Bedford, N.H. — Jeb Bush had a town-hall-meeting style campaign event here last night. I was there and have some observations:
Don't write him off yet. After Scott Walker dropped out, and following Governor Bush's poor debate performances and declines in the polls, some have suggested that Mr. Bush should be the next Republican presidential candidate to end his campaign. The politician I saw last night didn't look like he was running on fumes, or about to quit. He looked relaxed, confident, and poised. He was solid on substance and strong in his presentation. If he could only be as good in the televised debates as he is in that town hall format, he'd be doing better in the polls. Asked about those polls by someone at the town hall, he replied that a majority of New Hampshire voters make up their minds only in the last week before the primary. "This is a long haul race," he said.
He can't escape that family and last name. Even though the campaign stickers and signs just say "Jeb!," Mr. Bush can't go anywhere without confronting the legacies of his president father and president brother. To one questioner wearing a Yale shirt, Jeb joked, "Is that a community college?" The questioner replied that he had gone to school with Jeb's brother. Another questioner asked about government spending increases in George W. Bush's administration, including the Medicare prescription drug plan. Jeb Bush replied that the Medicare prescription drug plan was "actually quite successful," but "there's no offset and there should have been." "My brother didn't veto bills," Jeb Bush acknowledged. A third questioner recounted sitting on a tractor at a Caterpillar factory in Illinois during a visit by President George W. Bush. She said President Bush worried that she was going to fall off, and said he would have done his best to catch her. Call it the First Law of Conflation of All Bushes. Voters can't seem to see Jeb without remembering his brother and father. That can work to his advantage or disadvantage, but it's unavoidable.
He's very religious. Mr. Bush, in his answers, kept finding his way back to his Catholic Christian faith, even when the question did not directly address it. In an exchange with a Syrian-American whose voice broke as she spoke of her 14 family members who had fled, the governor spoke about his own Iraqi Christian daughter-in-law and observed, "There is no Mass in Mosul anymore." Asked later by reporters about American policy toward Syrian refugees, he said, "I would take every Christian that's being persecuted." Asked about his relations with his fellow Floridian and fellow Catholic Marco Rubio, who is a competitor in some sense for the role of "establishment," electable non-Trump candidate of Republican donors, Mr. Bush replied, in part, "every debate we have it turns out we're going to the same church to pray at noon." Asked by a questioner in Spanish about Pope Francis's visit, Mr. Bush declined the opportunity to differ with or criticize the pope on economic issues. "His trip was phenomenal and it was very moving," said Mr. Bush, who said that he and his wife had seen the pope in Washington.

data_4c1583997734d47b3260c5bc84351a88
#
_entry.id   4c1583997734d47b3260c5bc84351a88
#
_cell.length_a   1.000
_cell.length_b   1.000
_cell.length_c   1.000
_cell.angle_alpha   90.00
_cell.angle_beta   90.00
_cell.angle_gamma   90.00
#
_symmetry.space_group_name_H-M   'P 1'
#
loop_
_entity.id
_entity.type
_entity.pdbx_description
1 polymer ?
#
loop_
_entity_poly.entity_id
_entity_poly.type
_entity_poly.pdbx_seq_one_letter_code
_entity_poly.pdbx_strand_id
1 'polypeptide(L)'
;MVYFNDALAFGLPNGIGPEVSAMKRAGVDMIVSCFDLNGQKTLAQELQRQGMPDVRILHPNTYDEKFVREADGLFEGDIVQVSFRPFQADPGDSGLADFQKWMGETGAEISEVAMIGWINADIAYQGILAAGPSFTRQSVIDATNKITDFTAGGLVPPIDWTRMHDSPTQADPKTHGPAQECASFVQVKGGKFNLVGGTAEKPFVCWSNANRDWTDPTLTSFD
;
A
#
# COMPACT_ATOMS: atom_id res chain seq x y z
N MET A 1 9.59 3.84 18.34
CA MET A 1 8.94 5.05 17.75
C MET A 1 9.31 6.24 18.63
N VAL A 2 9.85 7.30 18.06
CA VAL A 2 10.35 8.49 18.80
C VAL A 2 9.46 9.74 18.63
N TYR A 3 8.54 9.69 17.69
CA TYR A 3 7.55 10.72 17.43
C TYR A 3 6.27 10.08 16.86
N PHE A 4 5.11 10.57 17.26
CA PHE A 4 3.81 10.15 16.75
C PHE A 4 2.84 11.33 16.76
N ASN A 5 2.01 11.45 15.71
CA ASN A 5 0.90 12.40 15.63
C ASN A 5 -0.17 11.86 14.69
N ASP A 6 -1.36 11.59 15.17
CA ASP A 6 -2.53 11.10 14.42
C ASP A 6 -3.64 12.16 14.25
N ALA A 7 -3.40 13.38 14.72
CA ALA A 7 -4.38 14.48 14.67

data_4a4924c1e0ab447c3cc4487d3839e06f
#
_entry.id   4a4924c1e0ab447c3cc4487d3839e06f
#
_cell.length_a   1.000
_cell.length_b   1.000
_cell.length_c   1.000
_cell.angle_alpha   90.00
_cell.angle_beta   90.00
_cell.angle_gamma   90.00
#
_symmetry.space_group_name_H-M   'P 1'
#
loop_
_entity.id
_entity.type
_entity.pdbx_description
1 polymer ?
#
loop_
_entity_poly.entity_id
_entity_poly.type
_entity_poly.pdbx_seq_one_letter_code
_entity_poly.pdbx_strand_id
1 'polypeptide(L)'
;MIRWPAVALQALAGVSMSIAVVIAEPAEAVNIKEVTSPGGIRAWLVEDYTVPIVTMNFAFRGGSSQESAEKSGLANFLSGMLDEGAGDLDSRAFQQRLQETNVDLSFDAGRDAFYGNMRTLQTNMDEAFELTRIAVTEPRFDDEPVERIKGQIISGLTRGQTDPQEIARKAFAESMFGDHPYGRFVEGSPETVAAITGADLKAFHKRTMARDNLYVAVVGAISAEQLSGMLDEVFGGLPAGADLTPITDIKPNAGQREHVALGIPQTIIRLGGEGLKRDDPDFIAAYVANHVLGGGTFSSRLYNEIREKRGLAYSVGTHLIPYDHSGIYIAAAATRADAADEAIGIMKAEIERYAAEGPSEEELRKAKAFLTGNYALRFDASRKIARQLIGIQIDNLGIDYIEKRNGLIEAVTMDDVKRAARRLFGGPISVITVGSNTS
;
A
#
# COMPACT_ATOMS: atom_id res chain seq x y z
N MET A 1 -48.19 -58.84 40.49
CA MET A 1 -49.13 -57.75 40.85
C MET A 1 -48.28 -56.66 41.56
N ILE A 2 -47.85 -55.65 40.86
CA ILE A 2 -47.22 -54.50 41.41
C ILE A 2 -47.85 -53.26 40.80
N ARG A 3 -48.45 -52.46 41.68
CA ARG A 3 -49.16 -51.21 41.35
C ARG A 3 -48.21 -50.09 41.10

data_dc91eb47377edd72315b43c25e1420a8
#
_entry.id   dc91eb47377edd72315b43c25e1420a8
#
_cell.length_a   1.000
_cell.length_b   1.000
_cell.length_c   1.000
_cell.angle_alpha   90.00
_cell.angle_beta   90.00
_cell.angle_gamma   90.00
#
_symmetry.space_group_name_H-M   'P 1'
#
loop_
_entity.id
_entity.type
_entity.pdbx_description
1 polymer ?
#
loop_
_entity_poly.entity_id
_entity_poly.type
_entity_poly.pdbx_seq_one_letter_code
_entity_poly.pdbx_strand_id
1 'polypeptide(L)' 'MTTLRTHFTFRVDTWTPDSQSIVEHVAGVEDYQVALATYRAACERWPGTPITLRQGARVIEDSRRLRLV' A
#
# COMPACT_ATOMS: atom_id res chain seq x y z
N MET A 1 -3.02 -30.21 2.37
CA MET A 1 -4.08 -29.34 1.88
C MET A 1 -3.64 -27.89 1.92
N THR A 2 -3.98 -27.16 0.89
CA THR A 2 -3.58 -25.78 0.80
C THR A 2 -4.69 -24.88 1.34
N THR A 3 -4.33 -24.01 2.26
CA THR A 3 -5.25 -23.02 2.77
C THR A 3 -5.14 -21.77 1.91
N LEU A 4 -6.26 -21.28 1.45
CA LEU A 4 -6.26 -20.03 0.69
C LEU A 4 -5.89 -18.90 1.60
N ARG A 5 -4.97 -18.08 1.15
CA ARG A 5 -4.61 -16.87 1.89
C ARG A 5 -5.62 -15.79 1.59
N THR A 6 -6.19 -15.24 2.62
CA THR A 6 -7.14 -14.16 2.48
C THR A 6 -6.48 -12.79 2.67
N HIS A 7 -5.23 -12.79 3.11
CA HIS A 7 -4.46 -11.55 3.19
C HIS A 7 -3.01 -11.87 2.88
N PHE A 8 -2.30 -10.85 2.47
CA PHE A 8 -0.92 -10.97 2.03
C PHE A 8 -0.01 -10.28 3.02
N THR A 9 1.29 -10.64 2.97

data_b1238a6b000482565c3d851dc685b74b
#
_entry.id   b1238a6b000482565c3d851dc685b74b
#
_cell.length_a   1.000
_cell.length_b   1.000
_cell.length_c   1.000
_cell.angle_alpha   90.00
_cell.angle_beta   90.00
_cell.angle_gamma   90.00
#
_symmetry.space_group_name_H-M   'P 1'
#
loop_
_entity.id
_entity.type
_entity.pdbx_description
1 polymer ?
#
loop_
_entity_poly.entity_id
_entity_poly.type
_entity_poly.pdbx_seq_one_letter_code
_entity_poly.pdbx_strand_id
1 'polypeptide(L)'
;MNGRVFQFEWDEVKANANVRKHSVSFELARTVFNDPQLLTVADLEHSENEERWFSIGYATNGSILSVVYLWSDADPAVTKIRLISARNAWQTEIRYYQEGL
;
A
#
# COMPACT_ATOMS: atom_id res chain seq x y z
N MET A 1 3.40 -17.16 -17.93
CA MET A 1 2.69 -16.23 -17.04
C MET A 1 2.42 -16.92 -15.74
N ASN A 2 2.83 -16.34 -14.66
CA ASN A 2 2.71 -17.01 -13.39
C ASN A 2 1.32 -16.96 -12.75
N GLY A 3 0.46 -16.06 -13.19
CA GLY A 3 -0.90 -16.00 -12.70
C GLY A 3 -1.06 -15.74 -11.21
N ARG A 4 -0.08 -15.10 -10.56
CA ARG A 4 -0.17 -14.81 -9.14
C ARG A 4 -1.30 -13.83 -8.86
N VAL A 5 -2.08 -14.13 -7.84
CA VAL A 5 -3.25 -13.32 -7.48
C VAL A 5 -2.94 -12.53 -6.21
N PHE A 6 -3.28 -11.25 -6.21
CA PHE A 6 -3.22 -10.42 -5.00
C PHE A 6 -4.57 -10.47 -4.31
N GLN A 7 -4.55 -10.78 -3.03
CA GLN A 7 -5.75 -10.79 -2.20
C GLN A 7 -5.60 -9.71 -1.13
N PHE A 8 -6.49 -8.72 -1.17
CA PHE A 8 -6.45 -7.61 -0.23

He's also pretty conservative. Bush says he wants to increase military spending. He wants a balanced budget amendment. He wants civil service reform to make it easier to "fire somebody for incompetence." He's got anecdotes about government inefficiency, like the $1.7 billion it cost to build a veterans hospital in Aurora, Colo., where the construction budget was originally $600 million. Talking about reductions in tax rates and the criticism that they might reduce government revenue, Mr. Bush said, "Don't worry about government. This is not their money to start with....The government is the parasite. We are the host. If we're healthy, they're healthy." He said he wants Israel to have the most sophisticated weapons and he wants "no gap" between America and Israel. He even gently criticized the Federal Reserve: "That's one of the problems with our monetary policy. It's great for people that are borrowing. It's not so great for people that are saving."
He's sharpening the contrast with Rubio and Trump. Senator Rubio has been missing votes to campaign for president. "I think if they miss a vote, there should be a deduction in pay," Mr. Bush said. He didn't answer a shouted question about whether he thinks Mr. Rubio should quit the Senate to pursue running for president full time. No one asked whether, as a Florida resident and thus a constituent of Senator Rubio, he feels adequately represented, though that is a question that may come at some point down the line. Mr. Bush also drew a contrast with Donald Trump on trade: "There are some in our party that want to create tariffs...create a trade war." He also criticized Mr. Trump's style. "If you're looking for the big guy on the stage talking in the first person singular, 'I my my me me me,' I'm not your man," Mr. Bush said, characterizing Mr. Trump—without naming him—as "a trash talker...pounding my chest and talking about how great I am."